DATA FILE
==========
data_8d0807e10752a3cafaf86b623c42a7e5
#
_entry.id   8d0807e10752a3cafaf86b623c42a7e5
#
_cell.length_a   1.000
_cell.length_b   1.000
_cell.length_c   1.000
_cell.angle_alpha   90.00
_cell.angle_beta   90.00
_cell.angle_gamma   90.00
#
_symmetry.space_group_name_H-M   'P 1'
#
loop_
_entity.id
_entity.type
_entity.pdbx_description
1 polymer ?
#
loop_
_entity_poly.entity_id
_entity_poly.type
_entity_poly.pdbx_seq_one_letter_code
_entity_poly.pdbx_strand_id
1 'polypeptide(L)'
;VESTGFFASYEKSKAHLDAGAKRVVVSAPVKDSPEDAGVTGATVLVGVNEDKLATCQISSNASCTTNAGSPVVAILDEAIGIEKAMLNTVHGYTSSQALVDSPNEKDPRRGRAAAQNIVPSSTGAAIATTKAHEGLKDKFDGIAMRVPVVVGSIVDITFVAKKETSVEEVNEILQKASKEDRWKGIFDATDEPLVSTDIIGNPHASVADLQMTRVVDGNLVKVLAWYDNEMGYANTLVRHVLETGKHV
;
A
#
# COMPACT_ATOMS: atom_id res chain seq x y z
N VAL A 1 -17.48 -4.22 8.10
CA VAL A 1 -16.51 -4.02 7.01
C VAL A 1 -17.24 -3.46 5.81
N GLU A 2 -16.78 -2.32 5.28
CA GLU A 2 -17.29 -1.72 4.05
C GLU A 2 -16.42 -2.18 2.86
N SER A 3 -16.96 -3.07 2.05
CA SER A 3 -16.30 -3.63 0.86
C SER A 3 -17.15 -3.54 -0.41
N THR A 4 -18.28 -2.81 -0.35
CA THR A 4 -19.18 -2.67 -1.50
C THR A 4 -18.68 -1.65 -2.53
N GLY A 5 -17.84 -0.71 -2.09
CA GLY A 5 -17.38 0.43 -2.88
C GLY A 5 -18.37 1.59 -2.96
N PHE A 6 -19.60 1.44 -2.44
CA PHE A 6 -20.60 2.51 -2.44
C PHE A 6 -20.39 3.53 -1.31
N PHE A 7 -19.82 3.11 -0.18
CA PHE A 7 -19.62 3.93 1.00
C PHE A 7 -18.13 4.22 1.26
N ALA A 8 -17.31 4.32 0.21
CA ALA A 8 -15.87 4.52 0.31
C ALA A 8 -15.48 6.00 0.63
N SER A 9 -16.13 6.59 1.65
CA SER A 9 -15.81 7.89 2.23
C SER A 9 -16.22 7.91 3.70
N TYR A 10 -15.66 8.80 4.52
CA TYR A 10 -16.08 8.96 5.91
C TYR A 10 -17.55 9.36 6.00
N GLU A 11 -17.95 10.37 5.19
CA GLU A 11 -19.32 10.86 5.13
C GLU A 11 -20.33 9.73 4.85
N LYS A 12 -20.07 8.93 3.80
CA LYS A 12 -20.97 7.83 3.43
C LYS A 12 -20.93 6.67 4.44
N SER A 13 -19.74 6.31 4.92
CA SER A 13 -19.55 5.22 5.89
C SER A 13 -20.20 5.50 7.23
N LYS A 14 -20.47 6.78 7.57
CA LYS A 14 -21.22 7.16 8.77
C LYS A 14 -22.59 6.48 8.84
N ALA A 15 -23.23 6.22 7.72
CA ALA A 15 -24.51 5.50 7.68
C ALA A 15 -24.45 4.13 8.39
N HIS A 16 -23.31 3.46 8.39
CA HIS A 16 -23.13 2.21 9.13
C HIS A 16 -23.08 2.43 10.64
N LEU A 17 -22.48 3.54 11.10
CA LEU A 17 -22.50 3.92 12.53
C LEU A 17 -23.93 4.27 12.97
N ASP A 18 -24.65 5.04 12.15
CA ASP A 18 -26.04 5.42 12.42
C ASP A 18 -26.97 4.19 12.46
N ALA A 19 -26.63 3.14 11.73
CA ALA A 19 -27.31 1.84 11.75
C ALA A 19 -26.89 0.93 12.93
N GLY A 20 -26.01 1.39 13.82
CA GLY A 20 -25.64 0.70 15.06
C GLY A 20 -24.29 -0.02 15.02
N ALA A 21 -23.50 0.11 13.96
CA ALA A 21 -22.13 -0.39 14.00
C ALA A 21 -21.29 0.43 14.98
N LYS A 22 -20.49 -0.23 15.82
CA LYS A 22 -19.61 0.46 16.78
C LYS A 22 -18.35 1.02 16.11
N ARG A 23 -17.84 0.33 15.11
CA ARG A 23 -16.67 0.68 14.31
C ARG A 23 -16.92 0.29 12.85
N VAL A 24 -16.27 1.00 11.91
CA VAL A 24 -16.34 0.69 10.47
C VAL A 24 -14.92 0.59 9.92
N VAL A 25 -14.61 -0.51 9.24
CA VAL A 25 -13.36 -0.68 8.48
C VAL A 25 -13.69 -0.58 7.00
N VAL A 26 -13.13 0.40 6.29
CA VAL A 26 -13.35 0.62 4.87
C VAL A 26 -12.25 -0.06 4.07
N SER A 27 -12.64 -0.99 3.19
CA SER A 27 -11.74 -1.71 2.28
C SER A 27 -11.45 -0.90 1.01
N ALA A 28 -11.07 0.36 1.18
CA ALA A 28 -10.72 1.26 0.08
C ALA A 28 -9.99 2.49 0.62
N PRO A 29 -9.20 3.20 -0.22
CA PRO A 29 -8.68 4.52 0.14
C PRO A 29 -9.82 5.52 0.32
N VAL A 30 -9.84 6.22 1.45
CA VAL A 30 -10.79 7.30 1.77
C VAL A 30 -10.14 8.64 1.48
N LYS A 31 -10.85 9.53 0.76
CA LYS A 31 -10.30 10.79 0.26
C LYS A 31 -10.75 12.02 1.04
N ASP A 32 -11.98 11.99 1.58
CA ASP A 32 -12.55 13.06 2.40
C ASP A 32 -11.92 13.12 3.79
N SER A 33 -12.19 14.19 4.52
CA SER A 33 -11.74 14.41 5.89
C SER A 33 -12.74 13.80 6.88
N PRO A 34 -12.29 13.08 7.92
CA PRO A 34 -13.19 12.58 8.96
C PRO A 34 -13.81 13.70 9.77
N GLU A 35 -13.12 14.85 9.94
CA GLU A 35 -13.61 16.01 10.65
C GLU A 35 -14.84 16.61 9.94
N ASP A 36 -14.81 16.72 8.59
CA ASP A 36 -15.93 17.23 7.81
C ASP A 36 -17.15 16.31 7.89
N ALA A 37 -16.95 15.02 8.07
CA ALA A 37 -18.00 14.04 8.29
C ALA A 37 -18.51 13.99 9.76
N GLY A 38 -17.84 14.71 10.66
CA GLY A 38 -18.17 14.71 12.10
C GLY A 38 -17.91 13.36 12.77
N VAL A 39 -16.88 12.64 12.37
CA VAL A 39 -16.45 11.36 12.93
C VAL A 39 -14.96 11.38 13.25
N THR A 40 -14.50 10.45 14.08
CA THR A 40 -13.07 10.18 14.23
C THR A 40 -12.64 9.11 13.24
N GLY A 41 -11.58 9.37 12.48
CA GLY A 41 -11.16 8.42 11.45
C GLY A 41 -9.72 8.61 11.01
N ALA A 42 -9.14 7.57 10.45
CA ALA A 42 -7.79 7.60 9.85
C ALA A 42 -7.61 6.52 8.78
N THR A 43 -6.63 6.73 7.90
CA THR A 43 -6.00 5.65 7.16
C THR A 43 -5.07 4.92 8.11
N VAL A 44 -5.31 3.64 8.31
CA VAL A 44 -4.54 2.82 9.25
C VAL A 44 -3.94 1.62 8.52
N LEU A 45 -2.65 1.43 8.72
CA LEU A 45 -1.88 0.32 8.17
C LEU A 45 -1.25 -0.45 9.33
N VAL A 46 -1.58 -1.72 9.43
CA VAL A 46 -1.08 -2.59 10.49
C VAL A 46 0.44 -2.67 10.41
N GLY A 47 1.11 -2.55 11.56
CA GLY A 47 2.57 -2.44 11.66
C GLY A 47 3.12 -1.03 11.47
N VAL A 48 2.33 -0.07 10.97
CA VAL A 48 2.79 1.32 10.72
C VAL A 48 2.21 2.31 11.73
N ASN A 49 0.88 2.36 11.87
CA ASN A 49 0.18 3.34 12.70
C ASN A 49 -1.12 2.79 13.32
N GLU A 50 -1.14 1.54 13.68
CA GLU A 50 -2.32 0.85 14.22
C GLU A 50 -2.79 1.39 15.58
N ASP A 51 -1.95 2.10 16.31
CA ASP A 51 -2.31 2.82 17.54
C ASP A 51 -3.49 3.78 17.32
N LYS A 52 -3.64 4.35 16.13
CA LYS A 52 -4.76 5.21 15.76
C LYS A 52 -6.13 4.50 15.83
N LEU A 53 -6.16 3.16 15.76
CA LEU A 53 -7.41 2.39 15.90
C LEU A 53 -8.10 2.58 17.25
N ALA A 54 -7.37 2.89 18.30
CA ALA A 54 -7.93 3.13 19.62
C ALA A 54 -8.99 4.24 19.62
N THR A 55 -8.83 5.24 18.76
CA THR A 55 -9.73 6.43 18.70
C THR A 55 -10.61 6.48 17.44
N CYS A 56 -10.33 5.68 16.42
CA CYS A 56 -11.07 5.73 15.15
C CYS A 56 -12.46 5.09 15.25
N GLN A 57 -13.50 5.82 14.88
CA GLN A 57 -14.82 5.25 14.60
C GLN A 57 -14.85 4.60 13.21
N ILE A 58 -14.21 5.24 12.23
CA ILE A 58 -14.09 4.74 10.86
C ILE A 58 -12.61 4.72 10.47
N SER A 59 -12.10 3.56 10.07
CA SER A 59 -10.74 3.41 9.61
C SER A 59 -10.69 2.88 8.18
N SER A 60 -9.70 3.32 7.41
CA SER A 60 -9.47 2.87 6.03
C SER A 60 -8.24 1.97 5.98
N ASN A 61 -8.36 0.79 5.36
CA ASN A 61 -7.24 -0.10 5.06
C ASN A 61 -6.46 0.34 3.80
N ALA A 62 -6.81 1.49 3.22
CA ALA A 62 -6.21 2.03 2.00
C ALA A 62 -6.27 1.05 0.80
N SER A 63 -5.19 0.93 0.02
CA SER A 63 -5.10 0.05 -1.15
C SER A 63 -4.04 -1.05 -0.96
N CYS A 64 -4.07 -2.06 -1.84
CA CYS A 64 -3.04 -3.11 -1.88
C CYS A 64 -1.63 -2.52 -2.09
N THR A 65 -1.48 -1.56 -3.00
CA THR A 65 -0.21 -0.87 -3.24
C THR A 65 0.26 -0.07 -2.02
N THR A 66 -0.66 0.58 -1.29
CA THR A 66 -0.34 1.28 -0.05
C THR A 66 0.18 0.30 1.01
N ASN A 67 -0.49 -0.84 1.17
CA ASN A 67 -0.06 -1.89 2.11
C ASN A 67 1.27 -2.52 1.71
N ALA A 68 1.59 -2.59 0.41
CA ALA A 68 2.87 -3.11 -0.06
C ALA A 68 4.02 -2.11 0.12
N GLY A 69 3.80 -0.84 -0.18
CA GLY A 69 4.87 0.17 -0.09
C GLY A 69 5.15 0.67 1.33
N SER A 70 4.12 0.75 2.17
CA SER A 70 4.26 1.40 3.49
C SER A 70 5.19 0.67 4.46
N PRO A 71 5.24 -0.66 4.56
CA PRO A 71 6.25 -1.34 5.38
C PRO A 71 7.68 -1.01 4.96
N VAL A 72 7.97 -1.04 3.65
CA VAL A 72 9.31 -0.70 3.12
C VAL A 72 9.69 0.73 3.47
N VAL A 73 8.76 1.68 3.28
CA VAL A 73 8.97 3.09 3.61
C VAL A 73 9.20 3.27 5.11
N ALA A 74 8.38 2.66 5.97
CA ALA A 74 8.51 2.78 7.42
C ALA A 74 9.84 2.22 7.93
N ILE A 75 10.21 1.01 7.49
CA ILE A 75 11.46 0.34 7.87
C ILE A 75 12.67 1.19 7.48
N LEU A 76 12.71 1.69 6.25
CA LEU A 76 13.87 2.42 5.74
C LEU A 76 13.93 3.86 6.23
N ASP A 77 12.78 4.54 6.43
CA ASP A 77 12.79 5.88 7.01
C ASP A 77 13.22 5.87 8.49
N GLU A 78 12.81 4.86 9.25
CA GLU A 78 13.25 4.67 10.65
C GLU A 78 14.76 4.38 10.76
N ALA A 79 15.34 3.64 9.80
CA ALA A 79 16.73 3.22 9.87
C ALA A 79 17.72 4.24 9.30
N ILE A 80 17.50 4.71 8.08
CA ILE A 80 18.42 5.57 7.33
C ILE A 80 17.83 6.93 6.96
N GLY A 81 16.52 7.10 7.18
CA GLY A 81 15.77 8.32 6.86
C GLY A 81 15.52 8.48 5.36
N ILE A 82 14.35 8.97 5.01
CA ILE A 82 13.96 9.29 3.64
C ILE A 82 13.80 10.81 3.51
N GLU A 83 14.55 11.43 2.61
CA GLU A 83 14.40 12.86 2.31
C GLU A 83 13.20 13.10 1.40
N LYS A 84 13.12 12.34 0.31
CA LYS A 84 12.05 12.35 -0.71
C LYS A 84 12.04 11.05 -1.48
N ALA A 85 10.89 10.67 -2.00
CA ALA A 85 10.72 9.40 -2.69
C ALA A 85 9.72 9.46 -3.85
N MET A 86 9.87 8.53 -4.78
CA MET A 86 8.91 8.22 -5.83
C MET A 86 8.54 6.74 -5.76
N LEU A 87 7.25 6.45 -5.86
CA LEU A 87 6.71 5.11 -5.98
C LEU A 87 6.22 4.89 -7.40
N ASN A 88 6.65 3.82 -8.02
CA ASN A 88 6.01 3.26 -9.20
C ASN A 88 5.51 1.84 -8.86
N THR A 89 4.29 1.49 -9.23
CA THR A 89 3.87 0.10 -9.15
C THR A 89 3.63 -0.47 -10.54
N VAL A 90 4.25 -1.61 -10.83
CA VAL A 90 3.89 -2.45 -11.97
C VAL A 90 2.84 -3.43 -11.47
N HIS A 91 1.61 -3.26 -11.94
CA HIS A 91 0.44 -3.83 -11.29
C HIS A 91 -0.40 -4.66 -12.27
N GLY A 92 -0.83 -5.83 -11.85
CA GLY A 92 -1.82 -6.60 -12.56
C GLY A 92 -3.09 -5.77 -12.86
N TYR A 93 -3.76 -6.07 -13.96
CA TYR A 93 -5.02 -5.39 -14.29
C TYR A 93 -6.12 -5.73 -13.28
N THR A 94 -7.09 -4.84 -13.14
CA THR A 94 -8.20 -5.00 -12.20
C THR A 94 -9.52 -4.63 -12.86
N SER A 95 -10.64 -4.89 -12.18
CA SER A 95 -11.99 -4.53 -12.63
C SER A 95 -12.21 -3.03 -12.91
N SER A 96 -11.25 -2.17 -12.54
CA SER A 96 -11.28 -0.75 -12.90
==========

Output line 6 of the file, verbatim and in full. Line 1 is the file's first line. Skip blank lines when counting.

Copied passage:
_cell.length_b   1.000